Guide to Gascony

The Southern Gers Region

The southern Gers region in the Midi-Pyrenees is the France of many people’s imaginations; sunflowers and gently rolling hills, medieval bastide towns and classic French farmhouses, vineyards and typical French country restaurants, rivers and lakes, castles and historic villages all of which is set against the dramatic backdrop of the Pyrénées mountains.

The Gers, named after the river, is also still often called by its rather more romantic name of Gascony despite the fact that Gascony hasn’t officially existed since 1789. This refers to ancient territories to the west of Toulouse which were renamed after the French revolution. Situated midway between the Atlantic and the Mediterranean, southern Gascony is one of France’s most tranquil and unspoilt regions with breathtaking views and a relaxed pace of life, often referred to as the Tuscany of France, without motorways, traffic congestion or pollution from industry.

Access to the region however is easy; most of Southern Gascony is within an hour to an hour and a half of Toulouse and a new motorway in neighbouring departments, linking Bordeaux with Pau (Pyrenees Atlantiques) has opened up the area further as has the arrival of low-cost carriers serving Biarritz, Tarbes/Lourdes and Toulouse airports.

The climate is generally mild, with summer temperatures not as excessively hot as in the Mediterranean area, long Indian summers extending well into October and plenty of winter sun. Winters are generally mild and you’ll usually only find snow closer to the mountains.

The property market

The Gers is one of the least populated departments in France and, as a result, property prices have remained stable and affordable. Moreover, this is a part of France which is known for its beautiful stone houses in traditional French style and pretty Bastide villages. The southern Gers offers particularly good value for money and is less developed than the northern part of the region.

Types of Property in the region

The Gers is home to many architectural styles, influenced by the region’s history and its economic activity and this history is reflected in the names, hence Castelnau (houses gathering around a castle to be protected), Sauveté (rural village being an asylum/ protected by the Church) or Bastide (fortified villages).

In terms of materials used in the construction of properties; to the south, river stones are much used to build houses, to the east the architecture is more likely to be farmhouses built from local earth bricks. In the northern part of the department, sandstone is used, whereas to the west, pretty half-timbered properties are a common sight. There are also a huge variety of property styles. Some of the most recognized are:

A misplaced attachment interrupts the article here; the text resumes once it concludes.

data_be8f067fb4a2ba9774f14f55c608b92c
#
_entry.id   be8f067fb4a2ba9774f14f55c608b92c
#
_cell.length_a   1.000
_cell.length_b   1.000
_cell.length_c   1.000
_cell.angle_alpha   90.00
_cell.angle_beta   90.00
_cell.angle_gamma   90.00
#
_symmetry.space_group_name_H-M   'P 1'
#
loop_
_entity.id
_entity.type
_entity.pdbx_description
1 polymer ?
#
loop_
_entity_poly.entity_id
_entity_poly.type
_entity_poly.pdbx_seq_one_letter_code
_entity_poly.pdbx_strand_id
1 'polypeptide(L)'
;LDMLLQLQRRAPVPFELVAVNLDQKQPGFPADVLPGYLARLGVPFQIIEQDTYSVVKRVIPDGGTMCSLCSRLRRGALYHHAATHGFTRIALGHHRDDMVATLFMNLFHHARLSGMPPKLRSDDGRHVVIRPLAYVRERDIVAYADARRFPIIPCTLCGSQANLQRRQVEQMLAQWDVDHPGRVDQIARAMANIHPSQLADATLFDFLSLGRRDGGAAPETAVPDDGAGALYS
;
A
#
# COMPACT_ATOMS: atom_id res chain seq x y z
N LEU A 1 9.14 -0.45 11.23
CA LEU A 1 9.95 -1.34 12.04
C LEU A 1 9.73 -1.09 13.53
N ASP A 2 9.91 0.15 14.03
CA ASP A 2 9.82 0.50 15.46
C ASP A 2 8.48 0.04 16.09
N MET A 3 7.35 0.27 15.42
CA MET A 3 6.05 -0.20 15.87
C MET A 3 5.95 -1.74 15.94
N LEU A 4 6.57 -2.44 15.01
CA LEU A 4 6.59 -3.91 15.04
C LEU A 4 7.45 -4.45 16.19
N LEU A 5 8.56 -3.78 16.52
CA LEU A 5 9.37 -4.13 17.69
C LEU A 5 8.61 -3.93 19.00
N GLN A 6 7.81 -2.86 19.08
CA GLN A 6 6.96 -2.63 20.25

The Gers has the highest number of Châteaux of any department in France. Early examples were primarily defensive while later examples, from the 16th Century onwards, were built more for comfort and as a sign of wealth. Many of these Châteaux change hands in the region for a fraction of the price of those in other parts of France so, here at least, making your home your castle really is possible.

Maisons de Maître and Manoirs

Maisons de Maître and the typical elegant Manoirs of this region are grand residences usually dating from the 18th and 19th century but designed on a more intimate scale than the Chateaux, often for landowners who lived from agricultural rents. Most are very symmetrical with a grand entrance and hallway, a beautiful wooden staircase, high ceilings and lots of huge windows with either exterior or interior shutters.

The Typical Gers Farmhouse

The Gers is famous for its L and U shaped farmhouses constructed around a central courtyard;  often the outbuildings and barns are larger than the house itself. They are usually built with thick walls and huge timbers, facing south with their backs to the worst weather and hence make excellent conversions for those looking to extend the living accommodation and make the most of the protected situation and usually great views.

Town and village houses

These are often of substantial size, in the style of manor houses or farm houses, often with lovely hidden gardens and are usually very good value. For those looking for a safe place to live within a local community, there are ample lovely villages to choose from and these properties make perfect holiday homes.

See also our guides to Ariège and Haute-Garonne